In the National News
Weed control is often the most difficult aspect of organic farming. Blue River Technology, in the Salinas Valley area of California, is developing a tractor-pulled, weed-killing robot for lettuce fields, dubbed the “lettuce bot.” The lettuce bot uses a camera and algorithms to detect weeds from the crop, and kills them by fertilizer injection. The company hopes to develop a version that runs at 3 miles/hour and mechanically kills the weeds. Ideally, the robot’s algorithms can be adjusted to a variety of crops, helping organic farmers save time and money in weed control.
'Zombee' Bees Discovered in the Northwest
In early 2012, entomologists in California reported on a new parasite of honey bees, Apocephalus borealis, a phorid fly that some have dubbed the zombie fly. It has long been known to be a parasite of bumble bees, and has recently shifted hosts, causing an emerging problem for honey bees. At that time, it was found in honey bee specimens collected from California and South Dakota; in September it was reported for the first time on honey bees in Oregon. Infected bees wander away from the hive at night, often toward light, fly erratically, and then die. San Francisco State entomologists are now studying how the parasite affects bee behavior by monitoring tiny, 24-hr radio trackers attached to bees in outdoor hives. The results will show whether infected bees abandon the hive at night or day, or if they are expelled by the hive. It is still unclear if this parasitic fly is linked to colony collapse disorder. A citizen science project, called ZomBee Watch, was established to help map the parasite’s spread and occurrence.
Trying to 'Weevil' Its Way In
At the Los Angeles/Long Beach port, a live elephant weevil was found in a container of oranges that came from Australia, heading for Florida. This is the first time this insect has been found in the U.S. Elephant weevils are small insects that feed on roots, stems, and fruit of grapes, blueberry, citrus, and fruit trees.
Using Trickery Against a Pest Moth
The diamondback moth is a worldwide pest of cabbage and its relatives. An entomologist from the University of Copenhagen used gene technology to deceive the moth and save the crop. He first identified the genes that regulate cabbage’s defense compounds, glucosinolates, a compound that inadvertently attracts the diamondback moth to lay eggs on the cabbage. He then transferred the defense genes into tobacco plants. In the test field, the modified tobacco plants lured moths away from the cabbage crop to lay eggs on the tobacco. Diamondback larvae cannot survive on tobacco, and quickly died of starvation in the experiment. Using this imaginative technology, a field can be interplanted with the trap crop, in this case tobacco, reducing pesticide use on the primary crop. Future work will focus on gene transfer into other crops that the larvae cannot survive on, like potato, so that a grower can maximize the production from a field.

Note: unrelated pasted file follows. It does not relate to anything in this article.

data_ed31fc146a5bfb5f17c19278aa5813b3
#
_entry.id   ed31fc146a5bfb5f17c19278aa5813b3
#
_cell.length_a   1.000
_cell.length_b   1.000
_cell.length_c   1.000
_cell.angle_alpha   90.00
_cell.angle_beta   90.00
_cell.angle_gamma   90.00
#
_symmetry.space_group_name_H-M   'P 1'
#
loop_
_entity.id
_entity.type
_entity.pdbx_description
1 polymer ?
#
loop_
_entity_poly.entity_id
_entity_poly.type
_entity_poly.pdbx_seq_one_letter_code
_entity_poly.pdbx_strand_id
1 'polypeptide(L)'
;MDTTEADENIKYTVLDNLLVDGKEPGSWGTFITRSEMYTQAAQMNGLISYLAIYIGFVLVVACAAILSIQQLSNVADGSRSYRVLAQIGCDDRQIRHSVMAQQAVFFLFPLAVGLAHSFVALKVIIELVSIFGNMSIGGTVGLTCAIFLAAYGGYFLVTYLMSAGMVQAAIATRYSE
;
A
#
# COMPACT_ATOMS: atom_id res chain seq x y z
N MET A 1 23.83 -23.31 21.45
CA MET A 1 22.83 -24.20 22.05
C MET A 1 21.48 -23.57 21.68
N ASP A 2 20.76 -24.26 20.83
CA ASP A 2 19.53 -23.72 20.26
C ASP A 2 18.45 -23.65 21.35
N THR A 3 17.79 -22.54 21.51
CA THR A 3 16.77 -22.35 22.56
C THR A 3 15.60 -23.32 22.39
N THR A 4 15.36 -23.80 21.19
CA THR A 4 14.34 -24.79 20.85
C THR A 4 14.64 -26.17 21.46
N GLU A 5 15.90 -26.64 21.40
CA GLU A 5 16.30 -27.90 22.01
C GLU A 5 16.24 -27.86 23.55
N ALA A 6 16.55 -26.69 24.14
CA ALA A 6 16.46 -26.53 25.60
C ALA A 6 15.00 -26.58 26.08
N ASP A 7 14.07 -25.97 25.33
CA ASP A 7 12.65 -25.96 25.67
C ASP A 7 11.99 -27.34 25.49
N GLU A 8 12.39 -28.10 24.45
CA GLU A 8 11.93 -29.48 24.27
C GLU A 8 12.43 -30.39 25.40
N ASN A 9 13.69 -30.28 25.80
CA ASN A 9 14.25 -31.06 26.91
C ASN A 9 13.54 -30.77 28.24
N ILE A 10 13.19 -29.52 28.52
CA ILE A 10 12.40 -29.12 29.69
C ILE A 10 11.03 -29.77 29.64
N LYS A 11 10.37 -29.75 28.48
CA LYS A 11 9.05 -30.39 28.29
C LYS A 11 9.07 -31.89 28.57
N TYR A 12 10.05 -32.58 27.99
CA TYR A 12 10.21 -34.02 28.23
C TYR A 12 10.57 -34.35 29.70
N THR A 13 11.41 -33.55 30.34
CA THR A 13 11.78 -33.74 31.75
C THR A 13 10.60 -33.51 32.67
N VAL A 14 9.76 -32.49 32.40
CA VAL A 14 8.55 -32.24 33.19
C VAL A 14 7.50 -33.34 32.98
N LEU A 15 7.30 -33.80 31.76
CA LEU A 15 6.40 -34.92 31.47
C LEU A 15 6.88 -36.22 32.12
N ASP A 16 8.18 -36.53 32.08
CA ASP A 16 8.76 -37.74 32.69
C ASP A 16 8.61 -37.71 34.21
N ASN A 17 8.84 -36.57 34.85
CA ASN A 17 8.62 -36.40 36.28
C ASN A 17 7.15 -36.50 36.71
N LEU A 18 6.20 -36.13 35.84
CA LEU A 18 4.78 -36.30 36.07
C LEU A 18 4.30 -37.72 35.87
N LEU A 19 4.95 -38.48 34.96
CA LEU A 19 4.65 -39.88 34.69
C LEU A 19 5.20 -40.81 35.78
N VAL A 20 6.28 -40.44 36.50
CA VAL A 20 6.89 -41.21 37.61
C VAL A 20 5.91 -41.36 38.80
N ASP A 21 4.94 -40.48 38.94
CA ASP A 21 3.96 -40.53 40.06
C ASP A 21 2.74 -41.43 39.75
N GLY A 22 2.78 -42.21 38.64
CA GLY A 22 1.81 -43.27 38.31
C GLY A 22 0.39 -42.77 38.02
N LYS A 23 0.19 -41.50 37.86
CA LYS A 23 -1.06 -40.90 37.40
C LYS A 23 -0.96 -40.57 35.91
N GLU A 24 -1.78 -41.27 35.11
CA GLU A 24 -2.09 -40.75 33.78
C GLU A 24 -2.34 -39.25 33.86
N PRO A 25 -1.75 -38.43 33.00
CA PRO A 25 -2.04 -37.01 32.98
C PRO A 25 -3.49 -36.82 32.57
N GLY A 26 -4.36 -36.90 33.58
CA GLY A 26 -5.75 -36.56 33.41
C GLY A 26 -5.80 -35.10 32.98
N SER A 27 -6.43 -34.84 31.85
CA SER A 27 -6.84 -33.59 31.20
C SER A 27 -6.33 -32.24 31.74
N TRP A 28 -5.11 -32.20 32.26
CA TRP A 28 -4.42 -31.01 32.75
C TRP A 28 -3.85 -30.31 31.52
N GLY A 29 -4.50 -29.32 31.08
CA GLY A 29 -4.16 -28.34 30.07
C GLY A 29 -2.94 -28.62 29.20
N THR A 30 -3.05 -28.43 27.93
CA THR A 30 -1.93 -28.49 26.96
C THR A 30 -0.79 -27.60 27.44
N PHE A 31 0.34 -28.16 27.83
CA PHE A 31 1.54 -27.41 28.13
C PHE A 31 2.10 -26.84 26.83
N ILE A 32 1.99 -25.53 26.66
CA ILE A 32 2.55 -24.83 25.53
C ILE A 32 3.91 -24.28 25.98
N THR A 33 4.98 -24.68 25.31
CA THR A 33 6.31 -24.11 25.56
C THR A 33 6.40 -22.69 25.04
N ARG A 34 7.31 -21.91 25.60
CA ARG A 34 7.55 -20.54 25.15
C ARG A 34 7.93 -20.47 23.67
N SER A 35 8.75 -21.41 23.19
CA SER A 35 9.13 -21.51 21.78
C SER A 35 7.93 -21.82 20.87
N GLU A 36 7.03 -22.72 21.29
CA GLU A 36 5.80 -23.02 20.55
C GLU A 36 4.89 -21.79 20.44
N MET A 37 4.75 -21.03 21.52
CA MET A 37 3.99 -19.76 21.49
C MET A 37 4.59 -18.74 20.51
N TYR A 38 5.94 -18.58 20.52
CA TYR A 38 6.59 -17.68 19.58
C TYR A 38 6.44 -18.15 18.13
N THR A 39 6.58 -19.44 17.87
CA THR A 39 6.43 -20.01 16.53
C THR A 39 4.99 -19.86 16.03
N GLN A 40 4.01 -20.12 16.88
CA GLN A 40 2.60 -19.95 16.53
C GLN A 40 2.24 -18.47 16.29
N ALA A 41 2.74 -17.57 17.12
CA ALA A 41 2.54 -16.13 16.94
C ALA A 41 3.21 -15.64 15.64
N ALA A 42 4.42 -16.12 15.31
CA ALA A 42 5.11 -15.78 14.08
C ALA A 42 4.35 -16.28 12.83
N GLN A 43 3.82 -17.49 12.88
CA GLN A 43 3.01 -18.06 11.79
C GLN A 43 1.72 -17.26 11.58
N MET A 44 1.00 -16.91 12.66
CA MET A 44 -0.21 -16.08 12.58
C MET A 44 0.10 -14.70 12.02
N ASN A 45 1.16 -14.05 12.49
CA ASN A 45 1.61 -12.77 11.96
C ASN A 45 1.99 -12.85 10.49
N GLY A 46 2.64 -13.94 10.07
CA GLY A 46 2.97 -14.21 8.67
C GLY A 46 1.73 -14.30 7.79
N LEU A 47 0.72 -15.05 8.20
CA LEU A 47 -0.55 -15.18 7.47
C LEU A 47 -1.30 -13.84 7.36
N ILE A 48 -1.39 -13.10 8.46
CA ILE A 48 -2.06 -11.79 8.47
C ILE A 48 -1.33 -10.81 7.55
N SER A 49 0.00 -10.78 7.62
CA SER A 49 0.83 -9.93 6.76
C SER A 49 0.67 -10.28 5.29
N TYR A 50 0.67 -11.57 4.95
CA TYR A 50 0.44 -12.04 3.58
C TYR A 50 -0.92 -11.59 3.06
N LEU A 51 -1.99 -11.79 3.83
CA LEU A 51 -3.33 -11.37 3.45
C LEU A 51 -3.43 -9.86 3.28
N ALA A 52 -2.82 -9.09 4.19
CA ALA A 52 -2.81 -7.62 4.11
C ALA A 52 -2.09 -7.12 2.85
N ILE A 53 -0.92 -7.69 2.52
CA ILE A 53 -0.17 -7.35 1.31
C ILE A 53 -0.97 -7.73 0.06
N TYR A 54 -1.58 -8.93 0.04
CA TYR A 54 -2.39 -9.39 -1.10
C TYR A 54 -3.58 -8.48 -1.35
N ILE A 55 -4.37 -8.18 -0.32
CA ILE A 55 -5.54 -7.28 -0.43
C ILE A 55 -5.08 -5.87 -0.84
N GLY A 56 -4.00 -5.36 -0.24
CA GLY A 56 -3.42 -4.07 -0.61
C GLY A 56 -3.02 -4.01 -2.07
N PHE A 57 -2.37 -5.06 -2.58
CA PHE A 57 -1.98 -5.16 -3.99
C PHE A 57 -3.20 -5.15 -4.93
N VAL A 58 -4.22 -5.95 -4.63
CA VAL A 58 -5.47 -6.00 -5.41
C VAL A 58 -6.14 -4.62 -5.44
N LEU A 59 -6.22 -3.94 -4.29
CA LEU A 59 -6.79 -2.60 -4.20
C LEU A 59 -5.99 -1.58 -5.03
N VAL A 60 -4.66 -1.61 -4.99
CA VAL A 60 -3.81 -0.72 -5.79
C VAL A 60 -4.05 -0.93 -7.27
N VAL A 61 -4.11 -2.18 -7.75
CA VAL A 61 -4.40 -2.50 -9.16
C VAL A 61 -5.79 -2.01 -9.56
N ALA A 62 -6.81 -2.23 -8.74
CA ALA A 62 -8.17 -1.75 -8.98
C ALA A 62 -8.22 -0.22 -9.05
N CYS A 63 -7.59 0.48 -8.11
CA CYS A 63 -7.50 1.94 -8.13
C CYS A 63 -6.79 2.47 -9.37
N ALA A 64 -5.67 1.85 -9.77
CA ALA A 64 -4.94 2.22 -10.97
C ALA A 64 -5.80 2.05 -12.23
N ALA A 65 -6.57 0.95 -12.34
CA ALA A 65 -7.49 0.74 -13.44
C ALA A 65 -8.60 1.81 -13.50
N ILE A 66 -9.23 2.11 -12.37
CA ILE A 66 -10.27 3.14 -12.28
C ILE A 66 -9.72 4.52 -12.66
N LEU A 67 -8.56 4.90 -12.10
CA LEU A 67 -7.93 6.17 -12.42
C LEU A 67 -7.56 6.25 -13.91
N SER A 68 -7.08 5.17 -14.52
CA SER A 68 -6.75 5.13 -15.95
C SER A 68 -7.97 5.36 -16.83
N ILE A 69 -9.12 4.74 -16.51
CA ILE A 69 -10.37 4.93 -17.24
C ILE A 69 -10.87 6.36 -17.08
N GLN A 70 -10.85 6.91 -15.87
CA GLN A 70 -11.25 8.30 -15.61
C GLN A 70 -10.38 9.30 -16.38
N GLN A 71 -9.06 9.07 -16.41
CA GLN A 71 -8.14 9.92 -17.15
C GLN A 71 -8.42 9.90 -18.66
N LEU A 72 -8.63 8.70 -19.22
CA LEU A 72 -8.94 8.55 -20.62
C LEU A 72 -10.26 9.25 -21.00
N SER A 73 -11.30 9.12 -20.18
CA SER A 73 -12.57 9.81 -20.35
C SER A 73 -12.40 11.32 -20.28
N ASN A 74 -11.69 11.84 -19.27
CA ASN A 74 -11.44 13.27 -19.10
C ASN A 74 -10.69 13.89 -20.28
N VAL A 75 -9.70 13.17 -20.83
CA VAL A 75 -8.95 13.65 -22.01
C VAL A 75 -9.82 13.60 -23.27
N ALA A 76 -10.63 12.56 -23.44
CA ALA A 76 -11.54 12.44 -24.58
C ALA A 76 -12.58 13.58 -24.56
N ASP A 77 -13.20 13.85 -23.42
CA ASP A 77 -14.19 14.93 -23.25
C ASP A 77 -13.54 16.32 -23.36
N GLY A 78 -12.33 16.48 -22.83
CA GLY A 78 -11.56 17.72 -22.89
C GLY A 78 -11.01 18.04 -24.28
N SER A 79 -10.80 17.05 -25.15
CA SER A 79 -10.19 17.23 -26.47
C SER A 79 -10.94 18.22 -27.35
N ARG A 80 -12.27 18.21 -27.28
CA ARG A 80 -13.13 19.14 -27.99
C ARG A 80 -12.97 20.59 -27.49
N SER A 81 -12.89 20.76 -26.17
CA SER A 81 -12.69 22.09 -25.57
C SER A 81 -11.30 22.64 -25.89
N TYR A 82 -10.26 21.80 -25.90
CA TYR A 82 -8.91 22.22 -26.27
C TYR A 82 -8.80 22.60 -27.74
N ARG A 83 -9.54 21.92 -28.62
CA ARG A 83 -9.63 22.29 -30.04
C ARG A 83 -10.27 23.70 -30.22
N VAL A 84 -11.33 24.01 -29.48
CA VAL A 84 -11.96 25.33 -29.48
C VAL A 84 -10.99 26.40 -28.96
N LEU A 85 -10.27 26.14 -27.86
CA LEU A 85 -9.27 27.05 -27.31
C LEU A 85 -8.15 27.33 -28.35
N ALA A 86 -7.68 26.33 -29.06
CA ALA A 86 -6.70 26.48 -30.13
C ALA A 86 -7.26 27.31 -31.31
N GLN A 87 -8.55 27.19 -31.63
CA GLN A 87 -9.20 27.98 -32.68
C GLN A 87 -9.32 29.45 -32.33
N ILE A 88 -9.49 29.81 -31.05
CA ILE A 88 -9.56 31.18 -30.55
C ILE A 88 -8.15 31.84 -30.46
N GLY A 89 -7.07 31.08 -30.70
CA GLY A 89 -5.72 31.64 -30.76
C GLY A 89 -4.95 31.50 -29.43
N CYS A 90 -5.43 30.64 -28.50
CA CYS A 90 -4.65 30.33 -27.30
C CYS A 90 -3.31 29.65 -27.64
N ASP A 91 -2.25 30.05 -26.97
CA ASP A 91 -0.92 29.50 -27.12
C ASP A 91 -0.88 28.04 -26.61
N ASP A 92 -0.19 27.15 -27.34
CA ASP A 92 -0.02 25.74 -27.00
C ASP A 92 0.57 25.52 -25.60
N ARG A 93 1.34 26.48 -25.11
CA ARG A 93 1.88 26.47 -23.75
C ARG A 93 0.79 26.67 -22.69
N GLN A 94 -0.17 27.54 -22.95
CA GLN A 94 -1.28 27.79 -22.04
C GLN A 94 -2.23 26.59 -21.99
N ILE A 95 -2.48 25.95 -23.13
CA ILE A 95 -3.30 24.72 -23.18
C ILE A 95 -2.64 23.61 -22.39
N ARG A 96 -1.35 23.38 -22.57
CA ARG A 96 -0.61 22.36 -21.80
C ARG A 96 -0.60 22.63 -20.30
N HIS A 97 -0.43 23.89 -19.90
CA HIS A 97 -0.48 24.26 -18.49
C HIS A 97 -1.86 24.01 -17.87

Natural Bed Bug Treatments? The FTC Disagrees
Two companies that marketed products containing natural ingredients as curatives for bed bug invasions incurred deceptive advertising charges by the Federal Trade Commission. RMB Group, LLC and CedarCide Industries, Inc. were accused of falsely advertising treatment for bed bugs and head lice that have not been scientifically proven to be effective. “Rest Easy,” a product containing cinnamon, lemongrass, peppermint, and clove oils, was marketed to travellers, claiming to prevent infestation by creating a barrier around the sleeping area. BEST Yet!, cedar-oil-based liquid products, falsely claimed to treat and prevent bed bugs and head lice, and that the USDA endorses the product for the U.S. Army. For more information about protecting yourself against fraudulent bed bug products, and advice for treating infestations, click here.
Useful Publications and Websites
• N Price Calculator App, developed by the University of Wisconsin, compares the price of various forms of nitrogen fertilizer products in price per pound of nitrogen so that the cheapest source can be identified.
• Pest Private Eye and the Case of IPM in Schools was developed by The University of Nebraska-Lincoln for grades 4-6. It is an educational video game in which students play a detective to solve pest problems using IPM.
• IPMLite is an app developed by seven eastern universities that provides home landscape information from when and how to plant and prune, to identifying and managing major insects, mites, and diseases. IPMLite also sends alerts coinciding with pest emergence.
• Pest World for Kids, designed for grades 3-5, includes writing assignments, lesson plans and games such as Archibald’s Adventure, in which the character is an odorous house ant on the hunt for food.